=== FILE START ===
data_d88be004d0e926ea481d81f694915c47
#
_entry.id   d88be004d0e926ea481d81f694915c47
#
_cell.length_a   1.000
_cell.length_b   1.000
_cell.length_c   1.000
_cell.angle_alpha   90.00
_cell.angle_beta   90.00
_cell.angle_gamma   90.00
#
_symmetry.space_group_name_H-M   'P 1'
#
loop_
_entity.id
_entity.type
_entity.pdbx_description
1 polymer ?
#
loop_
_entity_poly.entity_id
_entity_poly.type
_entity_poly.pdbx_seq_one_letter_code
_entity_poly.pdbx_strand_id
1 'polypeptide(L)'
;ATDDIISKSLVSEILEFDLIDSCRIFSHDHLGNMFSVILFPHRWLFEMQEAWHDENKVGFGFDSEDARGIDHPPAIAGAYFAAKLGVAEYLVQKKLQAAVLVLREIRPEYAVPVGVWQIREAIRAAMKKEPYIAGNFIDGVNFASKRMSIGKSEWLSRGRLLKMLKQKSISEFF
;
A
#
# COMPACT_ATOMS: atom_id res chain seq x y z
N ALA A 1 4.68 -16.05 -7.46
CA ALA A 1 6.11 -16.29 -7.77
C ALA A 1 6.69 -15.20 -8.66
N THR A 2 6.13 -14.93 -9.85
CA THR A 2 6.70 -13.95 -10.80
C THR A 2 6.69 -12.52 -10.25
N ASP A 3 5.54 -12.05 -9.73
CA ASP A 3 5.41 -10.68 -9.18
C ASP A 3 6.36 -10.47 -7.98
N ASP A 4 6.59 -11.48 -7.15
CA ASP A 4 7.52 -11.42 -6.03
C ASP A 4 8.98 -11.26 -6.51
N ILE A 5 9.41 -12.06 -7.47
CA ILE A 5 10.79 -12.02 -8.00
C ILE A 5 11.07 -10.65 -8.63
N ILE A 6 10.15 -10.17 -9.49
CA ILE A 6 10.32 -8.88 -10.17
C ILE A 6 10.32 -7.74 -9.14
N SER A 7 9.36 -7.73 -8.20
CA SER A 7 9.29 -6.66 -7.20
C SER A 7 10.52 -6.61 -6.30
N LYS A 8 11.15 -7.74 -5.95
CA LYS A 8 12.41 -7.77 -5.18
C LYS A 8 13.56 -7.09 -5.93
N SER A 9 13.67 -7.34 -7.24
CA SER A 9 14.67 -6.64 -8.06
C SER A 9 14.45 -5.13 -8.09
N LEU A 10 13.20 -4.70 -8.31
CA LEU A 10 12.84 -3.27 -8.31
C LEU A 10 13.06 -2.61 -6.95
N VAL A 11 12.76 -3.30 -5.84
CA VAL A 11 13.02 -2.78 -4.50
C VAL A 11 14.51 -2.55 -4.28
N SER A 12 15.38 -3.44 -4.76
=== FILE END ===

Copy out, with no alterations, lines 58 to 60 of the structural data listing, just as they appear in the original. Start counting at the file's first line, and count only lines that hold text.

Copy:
N LEU A 10 13.20 -4.70 -8.31
CA LEU A 10 12.84 -3.27 -8.31
C LEU A 10 13.06 -2.61 -6.95